Shooting itself in the foot?

In all probability, India entered the reser vation following lobbies from the wood- work industry. Documents with Down To Earth show that just a few months before COP 17, the Network for Certification and Conservation of Forests, an industry group, wrote to the government, urging it to oppose regulations of the trade in Dalber gia as “its species receive enough protection under the Indian Forest Act, 1927”, and are economically important for “a large numb er of workers, medium-scale exporters and farmers”. Two months later, Kerala-based Wood Products Exporters Association (WPEA) also urged the CITES Management Authority of India, the body responsible for implementing rules of the convention, to oppose the inclusion of Dalbergia in Appendix II. This shortsightedness has now come back to haunt the industry.

After entering a reservation, India is no longer “a Party” to the Convention as far as species of Dalbergia is concerned. Since no species listed in CITES appendices can be traded internationally without a CITES permit, this paved the way for an uncertain future of the woodwork industry. To circumvent the debacle, India made a declaration to the Depositary Government that the Export Promotion Council for Handicrafts (EPCH) under the Union Ministry of Textiles would issue compara ble certificates according to Article X of CITES. “Union environment ministry, which is the nodal authority under CITES, entrusted the responsibility on EPCH as it is understaffed. But EPCH is now using the authority to make money. It has increased its annual membership fee from Rs 1 lakh to Rs 1.25 lakh since CITES rules came into effect,” says a highly-placed source in the environment ministry. Industry insiders say the certificate only adds to their woes.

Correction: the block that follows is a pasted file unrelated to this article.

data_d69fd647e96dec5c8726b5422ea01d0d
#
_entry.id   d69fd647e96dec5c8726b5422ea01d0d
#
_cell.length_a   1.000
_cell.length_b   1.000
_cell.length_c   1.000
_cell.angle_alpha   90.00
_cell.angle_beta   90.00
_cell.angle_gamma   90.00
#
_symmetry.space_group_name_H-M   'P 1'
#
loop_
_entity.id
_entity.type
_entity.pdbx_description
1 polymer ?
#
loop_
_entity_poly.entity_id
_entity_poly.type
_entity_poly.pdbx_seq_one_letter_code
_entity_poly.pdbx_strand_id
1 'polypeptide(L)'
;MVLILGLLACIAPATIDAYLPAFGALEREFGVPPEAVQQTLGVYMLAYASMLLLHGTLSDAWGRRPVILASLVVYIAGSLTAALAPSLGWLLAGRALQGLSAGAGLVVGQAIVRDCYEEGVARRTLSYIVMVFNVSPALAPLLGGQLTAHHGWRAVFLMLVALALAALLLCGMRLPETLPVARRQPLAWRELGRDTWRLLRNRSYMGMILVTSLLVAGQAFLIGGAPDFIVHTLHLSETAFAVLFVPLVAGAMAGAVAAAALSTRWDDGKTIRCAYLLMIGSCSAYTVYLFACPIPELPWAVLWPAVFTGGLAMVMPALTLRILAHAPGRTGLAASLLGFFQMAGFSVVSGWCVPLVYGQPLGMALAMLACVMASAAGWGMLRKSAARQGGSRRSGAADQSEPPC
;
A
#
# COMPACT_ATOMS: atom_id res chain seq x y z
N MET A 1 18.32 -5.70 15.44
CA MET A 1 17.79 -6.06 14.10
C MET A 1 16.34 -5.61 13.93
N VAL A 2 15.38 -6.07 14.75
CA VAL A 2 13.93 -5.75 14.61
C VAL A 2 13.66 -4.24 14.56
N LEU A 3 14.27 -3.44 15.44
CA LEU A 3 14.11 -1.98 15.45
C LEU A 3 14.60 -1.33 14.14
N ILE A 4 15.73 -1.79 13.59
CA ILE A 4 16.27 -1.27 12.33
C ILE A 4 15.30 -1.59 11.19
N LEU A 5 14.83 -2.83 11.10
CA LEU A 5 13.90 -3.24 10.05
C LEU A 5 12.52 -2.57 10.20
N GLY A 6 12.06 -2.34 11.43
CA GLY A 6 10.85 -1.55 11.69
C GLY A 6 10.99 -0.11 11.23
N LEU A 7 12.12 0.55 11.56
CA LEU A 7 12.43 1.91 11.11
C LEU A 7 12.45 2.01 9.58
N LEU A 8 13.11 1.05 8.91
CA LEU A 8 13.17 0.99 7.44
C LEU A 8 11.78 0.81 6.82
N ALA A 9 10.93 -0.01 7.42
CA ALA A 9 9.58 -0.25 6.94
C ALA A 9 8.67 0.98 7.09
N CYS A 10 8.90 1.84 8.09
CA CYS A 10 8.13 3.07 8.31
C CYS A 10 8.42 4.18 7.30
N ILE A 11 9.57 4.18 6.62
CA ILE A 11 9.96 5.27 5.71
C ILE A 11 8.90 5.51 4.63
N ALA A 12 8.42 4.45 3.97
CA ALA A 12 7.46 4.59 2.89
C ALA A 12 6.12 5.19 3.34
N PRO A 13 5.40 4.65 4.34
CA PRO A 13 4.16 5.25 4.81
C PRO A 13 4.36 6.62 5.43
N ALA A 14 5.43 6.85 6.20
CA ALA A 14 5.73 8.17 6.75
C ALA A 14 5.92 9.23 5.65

Guitars made from rosewood species found in South India are in high demand for fine acoustic property (Courtesy: UMOJA)

The certificate VRIKSH was originally introduced in 2013 to ensure “legal origin of wood and wooden products”. “Only big players can afford this certificate,” says Somya Sharma, a handicrafts exporter in Jaipur. “Apart from the annual fee of Rs 1.25 lakh, we pay upwards of Rs 6,000 for every consignment exported.” By comparison, one pays next to nothing for CITES permit.